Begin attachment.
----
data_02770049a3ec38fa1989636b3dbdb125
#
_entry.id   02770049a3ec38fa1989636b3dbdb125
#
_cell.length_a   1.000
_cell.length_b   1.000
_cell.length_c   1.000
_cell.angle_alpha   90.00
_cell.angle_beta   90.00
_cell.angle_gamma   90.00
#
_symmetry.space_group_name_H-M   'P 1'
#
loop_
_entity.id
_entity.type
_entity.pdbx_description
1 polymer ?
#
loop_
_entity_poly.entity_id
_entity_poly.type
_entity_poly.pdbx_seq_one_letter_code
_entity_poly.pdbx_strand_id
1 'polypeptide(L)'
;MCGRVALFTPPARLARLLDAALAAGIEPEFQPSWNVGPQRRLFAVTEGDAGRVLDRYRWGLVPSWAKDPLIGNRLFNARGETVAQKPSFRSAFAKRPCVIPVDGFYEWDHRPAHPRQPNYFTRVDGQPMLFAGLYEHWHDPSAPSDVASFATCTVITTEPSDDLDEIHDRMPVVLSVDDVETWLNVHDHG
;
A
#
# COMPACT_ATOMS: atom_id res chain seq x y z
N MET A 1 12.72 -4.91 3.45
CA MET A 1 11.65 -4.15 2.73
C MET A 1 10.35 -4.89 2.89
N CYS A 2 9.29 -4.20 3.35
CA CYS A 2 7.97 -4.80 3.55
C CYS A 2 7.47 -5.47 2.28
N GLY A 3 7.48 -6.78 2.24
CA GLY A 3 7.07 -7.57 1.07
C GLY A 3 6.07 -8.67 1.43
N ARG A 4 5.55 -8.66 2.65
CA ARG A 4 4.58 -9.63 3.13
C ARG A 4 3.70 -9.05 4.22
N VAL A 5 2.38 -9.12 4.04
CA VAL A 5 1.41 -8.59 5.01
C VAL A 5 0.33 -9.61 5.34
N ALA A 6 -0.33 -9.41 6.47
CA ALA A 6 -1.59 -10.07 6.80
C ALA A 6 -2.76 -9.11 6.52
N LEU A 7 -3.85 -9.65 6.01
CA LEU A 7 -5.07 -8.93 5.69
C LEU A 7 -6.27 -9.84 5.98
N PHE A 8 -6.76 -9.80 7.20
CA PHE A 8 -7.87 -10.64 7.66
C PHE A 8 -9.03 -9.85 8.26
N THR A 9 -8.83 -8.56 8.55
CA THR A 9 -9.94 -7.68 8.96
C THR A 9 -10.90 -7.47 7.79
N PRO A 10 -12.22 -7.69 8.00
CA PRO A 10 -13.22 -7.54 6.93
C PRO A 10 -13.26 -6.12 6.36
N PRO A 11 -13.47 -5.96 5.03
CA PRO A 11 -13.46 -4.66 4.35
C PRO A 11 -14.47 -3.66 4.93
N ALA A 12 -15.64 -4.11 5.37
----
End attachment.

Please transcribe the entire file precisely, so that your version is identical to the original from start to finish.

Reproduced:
data_02770049a3ec38fa1989636b3dbdb125
#
_entry.id   02770049a3ec38fa1989636b3dbdb125
#
_cell.length_a   1.000
_cell.length_b   1.000
_cell.length_c   1.000
_cell.angle_alpha   90.00
_cell.angle_beta   90.00
_cell.angle_gamma   90.00
#
_symmetry.space_group_name_H-M   'P 1'
#
loop_
_entity.id
_entity.type
_entity.pdbx_description
1 polymer ?
#
loop_
_entity_poly.entity_id
_entity_poly.type
_entity_poly.pdbx_seq_one_letter_code
_entity_poly.pdbx_strand_id
1 'polypeptide(L)'
;MCGRVALFTPPARLARLLDAALAAGIEPEFQPSWNVGPQRRLFAVTEGDAGRVLDRYRWGLVPSWAKDPLIGNRLFNARGETVAQKPSFRSAFAKRPCVIPVDGFYEWDHRPAHPRQPNYFTRVDGQPMLFAGLYEHWHDPSAPSDVASFATCTVITTEPSDDLDEIHDRMPVVLSVDDVETWLNVHDHG
;
A
#
# COMPACT_ATOMS: atom_id res chain seq x y z
N MET A 1 12.72 -4.91 3.45
CA MET A 1 11.65 -4.15 2.73
C MET A 1 10.35 -4.89 2.89
N CYS A 2 9.29 -4.20 3.35
CA CYS A 2 7.97 -4.80 3.55
C CYS A 2 7.47 -5.47 2.28
N GLY A 3 7.48 -6.78 2.24
CA GLY A 3 7.07 -7.57 1.07
C GLY A 3 6.07 -8.67 1.43
N ARG A 4 5.55 -8.66 2.65
CA ARG A 4 4.58 -9.63 3.13
C ARG A 4 3.70 -9.05 4.22
N VAL A 5 2.38 -9.12 4.04
CA VAL A 5 1.41 -8.59 5.01
C VAL A 5 0.33 -9.61 5.34
N ALA A 6 -0.33 -9.41 6.47
CA ALA A 6 -1.59 -10.07 6.80
C ALA A 6 -2.76 -9.11 6.52
N LEU A 7 -3.85 -9.65 6.01
CA LEU A 7 -5.07 -8.93 5.69
C LEU A 7 -6.27 -9.84 5.98
N PHE A 8 -6.76 -9.80 7.20
CA PHE A 8 -7.87 -10.64 7.66
C PHE A 8 -9.03 -9.85 8.26
N THR A 9 -8.83 -8.56 8.55
CA THR A 9 -9.94 -7.68 8.96
C THR A 9 -10.90 -7.47 7.79
N PRO A 10 -12.22 -7.69 8.00
CA PRO A 10 -13.22 -7.54 6.93
C PRO A 10 -13.26 -6.12 6.36
N PRO A 11 -13.47 -5.96 5.03
CA PRO A 11 -13.46 -4.66 4.35
C PRO A 11 -14.47 -3.66 4.93
N ALA A 12 -15.64 -4.11 5.37